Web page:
Some investors rely on dividends for growing their wealth, and if you're one of those dividend sleuths, you might be intrigued to know that Shaw Communications Inc. (TSE:SJR.B) is about to go ex-dividend in just 3 days. You will need to purchase shares before the 13th of August to receive the dividend, which will be paid on the 28th of August.
Shaw Communications's next dividend payment will be CA$0.099 per share. Last year, in total, the company distributed CA$1.19 to shareholders. Looking at the last 12 months of distributions, Shaw Communications has a trailing yield of approximately 4.8% on its current stock price of CA$24.73. If you buy this business for its dividend, you should have an idea of whether Shaw Communications's dividend is reliable and sustainable. As a result, readers should always check whether Shaw Communications has been able to grow its dividends, or if the dividend might be cut.
Dividends are typically paid from company earnings. If a company pays more in dividends than it earned in profit, then the dividend could be unsustainable. Last year, Shaw Communications paid out 91% of its income as dividends, which is above a level that we're comfortable with, especially if the company needs to reinvest in its business. A useful secondary check can be to evaluate whether Shaw Communications generated enough free cash flow to afford its dividend. The company paid out 105% of its free cash flow over the last year, which we think is outside the ideal range for most businesses. Cash flows are usually much more volatile than earnings, so this could be a temporary effect - but we'd generally want look more closely here.
Cash is slightly more important than profit from a dividend perspective, but given Shaw Communications's payouts were not well covered by either earnings or cash flow, we would be concerned about the sustainability of this dividend.
Have Earnings And Dividends Been Growing?
Businesses with shrinking earnings are tricky from a dividend perspective. Investors love dividends, so if earnings fall and the dividend is reduced, expect a stock to be sold off heavily at the same time. Shaw Communications's earnings per share have fallen at approximately 6.7% a year over the previous five years. Such a sharp decline casts doubt on the future sustainability of the dividend.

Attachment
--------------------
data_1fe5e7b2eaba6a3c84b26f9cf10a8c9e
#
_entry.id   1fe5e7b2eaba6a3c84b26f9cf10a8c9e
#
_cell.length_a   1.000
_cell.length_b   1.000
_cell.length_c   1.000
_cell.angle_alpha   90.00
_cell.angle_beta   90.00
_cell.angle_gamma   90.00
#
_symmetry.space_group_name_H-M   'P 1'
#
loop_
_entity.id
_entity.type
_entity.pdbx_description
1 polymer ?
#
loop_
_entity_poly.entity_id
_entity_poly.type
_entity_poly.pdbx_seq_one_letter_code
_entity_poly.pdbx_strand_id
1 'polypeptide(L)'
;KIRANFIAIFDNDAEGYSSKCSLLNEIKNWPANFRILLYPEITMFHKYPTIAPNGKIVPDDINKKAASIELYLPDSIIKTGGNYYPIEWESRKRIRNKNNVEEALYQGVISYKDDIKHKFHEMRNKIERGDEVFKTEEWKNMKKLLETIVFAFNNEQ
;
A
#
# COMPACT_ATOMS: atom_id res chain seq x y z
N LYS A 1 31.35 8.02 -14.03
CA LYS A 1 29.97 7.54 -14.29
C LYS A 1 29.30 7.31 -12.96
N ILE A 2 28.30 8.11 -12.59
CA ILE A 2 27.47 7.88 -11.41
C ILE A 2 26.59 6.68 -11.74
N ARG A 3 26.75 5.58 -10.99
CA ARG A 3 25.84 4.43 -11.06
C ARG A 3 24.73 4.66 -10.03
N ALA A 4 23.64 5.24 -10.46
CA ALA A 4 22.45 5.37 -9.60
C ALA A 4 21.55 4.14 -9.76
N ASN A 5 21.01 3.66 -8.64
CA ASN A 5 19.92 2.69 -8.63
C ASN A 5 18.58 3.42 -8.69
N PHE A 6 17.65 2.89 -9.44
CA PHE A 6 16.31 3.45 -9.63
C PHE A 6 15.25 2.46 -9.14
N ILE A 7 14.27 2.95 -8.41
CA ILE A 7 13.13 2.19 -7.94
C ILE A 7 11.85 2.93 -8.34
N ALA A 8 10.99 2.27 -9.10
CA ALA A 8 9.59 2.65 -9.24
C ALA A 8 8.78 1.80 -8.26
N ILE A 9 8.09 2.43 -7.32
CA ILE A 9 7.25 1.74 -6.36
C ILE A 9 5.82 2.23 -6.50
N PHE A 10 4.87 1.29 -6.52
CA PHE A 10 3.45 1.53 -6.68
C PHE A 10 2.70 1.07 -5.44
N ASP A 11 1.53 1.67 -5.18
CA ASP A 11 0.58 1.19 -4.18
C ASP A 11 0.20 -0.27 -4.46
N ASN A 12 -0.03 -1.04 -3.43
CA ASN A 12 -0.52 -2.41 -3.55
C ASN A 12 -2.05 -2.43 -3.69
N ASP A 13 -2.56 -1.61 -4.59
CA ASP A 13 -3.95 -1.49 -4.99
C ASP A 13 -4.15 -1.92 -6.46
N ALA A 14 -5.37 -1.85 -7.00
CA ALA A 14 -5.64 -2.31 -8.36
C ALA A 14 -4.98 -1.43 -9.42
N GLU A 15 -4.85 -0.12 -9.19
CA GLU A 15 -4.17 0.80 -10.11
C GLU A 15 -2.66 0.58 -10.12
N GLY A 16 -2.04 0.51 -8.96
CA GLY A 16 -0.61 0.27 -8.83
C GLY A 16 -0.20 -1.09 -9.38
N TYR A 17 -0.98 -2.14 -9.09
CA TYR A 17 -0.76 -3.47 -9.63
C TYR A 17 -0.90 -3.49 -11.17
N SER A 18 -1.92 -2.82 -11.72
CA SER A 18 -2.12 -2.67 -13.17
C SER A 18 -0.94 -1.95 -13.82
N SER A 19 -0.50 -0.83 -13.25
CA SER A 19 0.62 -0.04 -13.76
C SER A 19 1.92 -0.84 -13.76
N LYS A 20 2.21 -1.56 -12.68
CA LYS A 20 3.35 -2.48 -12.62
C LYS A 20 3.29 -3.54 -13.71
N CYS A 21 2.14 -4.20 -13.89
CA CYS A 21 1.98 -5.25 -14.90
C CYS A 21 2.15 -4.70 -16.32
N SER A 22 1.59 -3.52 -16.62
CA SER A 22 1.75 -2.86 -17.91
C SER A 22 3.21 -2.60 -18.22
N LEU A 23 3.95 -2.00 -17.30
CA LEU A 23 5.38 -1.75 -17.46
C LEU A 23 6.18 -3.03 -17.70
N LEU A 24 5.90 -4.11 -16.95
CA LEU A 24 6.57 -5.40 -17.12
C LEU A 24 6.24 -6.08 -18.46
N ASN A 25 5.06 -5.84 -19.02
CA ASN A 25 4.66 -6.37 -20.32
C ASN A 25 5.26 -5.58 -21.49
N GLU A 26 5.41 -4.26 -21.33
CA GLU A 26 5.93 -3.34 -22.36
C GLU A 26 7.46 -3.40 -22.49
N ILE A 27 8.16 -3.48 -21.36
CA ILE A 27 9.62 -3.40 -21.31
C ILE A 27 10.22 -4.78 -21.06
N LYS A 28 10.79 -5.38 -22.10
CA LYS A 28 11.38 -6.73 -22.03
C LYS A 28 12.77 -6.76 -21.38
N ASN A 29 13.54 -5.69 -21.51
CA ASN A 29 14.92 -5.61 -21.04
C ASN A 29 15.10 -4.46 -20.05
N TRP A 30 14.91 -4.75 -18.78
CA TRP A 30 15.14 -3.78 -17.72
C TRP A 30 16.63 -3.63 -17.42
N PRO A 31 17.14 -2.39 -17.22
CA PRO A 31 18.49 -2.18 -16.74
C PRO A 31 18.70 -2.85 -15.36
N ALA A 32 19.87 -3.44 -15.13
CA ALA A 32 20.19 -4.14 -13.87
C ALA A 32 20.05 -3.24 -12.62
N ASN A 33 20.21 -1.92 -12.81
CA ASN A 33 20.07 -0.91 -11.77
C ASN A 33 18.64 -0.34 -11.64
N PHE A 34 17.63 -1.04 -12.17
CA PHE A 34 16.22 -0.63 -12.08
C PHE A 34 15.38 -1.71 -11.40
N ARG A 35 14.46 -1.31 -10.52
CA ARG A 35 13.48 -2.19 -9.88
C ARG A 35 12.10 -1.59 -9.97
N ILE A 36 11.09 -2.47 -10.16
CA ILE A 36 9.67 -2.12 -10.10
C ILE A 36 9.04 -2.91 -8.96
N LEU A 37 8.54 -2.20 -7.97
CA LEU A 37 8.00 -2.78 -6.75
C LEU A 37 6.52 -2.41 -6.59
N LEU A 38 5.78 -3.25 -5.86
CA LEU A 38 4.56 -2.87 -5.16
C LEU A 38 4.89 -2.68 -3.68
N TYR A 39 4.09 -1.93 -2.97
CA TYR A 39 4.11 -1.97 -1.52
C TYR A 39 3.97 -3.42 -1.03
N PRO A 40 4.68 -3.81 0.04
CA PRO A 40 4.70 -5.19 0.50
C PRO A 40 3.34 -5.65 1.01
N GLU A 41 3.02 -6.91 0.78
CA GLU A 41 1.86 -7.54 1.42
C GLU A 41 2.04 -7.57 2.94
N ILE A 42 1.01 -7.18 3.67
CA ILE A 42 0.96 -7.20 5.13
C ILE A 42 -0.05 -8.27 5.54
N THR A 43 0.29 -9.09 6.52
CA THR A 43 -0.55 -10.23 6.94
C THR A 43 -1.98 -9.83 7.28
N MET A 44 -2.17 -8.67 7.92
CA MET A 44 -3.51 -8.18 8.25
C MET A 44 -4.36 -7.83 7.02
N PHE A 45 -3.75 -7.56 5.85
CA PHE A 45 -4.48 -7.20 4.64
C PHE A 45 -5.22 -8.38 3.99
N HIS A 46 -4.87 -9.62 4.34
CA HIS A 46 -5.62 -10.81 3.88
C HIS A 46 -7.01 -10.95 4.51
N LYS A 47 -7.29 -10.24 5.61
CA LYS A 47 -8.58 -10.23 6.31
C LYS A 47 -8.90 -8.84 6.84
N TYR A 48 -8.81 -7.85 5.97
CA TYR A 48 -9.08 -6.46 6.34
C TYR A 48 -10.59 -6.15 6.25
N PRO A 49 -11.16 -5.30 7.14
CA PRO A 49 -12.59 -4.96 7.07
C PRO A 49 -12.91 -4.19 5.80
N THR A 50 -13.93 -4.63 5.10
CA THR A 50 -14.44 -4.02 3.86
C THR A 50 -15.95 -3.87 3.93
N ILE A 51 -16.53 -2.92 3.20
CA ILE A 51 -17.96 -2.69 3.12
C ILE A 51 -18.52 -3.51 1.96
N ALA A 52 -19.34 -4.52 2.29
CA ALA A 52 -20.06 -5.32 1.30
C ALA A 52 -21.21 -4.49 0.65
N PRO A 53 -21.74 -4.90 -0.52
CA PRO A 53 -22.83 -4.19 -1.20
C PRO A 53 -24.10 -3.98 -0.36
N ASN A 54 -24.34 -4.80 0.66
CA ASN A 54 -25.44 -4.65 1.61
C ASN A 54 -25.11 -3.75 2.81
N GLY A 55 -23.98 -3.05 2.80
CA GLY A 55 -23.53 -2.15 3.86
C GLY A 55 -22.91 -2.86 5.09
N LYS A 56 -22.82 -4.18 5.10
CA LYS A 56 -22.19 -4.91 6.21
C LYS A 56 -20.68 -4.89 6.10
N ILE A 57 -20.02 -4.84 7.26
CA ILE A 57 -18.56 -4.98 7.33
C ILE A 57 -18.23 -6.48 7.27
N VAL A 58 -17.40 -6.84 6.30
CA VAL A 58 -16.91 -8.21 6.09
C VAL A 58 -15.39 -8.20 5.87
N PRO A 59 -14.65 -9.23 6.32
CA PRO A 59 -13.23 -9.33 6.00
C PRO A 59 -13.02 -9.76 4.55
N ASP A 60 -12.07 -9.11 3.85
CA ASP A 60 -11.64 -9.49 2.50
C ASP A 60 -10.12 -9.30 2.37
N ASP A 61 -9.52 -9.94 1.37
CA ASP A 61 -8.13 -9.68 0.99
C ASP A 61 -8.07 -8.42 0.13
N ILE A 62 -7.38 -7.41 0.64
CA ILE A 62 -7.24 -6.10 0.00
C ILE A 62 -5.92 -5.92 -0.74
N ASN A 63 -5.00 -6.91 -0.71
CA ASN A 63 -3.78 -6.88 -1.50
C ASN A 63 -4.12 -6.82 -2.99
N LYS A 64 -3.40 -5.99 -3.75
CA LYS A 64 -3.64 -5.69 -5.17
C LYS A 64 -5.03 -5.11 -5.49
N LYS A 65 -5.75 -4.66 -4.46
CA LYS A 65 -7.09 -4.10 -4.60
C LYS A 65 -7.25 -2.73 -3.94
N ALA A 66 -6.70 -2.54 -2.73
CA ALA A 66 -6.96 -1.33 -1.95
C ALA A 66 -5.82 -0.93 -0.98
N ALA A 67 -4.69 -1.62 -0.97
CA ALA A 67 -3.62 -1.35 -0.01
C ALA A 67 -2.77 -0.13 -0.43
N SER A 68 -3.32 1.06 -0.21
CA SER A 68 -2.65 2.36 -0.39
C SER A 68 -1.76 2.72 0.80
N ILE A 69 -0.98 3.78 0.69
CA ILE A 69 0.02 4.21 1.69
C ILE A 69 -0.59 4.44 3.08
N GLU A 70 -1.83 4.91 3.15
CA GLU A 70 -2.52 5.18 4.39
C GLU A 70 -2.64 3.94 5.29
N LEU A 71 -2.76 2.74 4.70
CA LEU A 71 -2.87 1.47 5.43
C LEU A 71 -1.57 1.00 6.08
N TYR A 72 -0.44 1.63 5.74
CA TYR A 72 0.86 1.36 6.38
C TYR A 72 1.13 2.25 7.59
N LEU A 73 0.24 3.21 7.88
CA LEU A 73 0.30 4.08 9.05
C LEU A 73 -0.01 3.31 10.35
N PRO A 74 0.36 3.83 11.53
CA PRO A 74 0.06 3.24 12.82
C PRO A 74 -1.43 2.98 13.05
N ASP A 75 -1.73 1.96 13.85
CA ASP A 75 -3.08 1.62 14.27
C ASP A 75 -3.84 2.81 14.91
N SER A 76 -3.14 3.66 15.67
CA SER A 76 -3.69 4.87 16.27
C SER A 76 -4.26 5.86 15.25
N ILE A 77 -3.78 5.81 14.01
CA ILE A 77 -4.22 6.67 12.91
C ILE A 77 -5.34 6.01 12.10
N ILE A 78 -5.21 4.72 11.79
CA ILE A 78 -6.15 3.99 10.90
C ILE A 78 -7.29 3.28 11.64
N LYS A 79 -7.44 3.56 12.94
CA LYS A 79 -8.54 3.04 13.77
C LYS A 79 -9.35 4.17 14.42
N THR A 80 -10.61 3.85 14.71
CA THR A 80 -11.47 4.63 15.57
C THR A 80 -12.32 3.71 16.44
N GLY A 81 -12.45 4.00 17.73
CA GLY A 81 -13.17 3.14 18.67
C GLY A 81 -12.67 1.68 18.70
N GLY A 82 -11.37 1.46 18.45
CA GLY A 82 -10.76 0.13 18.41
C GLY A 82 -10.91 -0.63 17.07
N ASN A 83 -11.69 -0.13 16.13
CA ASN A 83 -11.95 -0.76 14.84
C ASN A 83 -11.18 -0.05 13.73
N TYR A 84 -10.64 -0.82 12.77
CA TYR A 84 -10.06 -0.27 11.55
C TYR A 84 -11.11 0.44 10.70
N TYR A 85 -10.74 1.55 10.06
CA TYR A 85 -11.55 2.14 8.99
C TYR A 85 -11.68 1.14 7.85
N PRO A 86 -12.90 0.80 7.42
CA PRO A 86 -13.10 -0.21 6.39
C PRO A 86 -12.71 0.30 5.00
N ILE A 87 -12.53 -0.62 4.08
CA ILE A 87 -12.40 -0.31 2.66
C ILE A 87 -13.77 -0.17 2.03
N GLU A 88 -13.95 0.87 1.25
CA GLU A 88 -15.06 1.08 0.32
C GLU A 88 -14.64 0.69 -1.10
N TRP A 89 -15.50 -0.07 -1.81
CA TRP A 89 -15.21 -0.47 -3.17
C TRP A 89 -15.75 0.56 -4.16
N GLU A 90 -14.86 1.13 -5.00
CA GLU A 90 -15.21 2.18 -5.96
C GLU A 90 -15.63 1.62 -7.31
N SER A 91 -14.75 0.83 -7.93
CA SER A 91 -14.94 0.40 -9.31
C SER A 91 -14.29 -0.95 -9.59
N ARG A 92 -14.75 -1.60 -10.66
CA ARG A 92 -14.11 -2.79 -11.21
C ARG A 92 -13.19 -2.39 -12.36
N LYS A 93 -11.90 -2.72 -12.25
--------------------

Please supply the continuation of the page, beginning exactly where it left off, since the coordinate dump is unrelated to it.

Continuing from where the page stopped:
Many investors will assess a company's dividend performance by evaluating how much the dividend payments have changed over time. In the last 10 years, Shaw Communications has lifted its dividend by approximately 3.5% a year on average. The only way to pay higher dividends when earnings are shrinking is either to pay out a larger percentage of profits, spend cash from the balance sheet, or borrow the money. Shaw Communications is already paying out 91% of its profits, and with shrinking earnings we think it's unlikely that this dividend will grow quickly in the future.
To Sum It Up
Should investors buy Shaw Communications for the upcoming dividend? Not only are earnings per share declining, but Shaw Communications is paying out an uncomfortably high percentage of both its earnings and cashflow to shareholders as dividends. This is a clearly suboptimal combination that usually suggests the dividend is at risk of being cut. If not now, then perhaps in the future. It's not an attractive combination from a dividend perspective, and we're inclined to pass on this one for the time being.
Although, if you're still interested in Shaw Communications and want to know more, you'll find it very useful to know what risks this stock faces. Every company has risks, and we've spotted 3 warning signs for Shaw Communications you should know about.
A common investment mistake is buying the first interesting stock you see. Here you can find a list of promising dividend stocks with a greater than 2% yield and an upcoming dividend.
This article by Simply Wall St is general in nature. It does not constitute a recommendation to buy or sell any stock, and does not take account of your objectives, or your financial situation. We aim to bring you long-term focused analysis driven by fundamental data. Note that our analysis may not factor in the latest price-sensitive company announcements or qualitative material. Simply Wall St has no position in any stocks mentioned.
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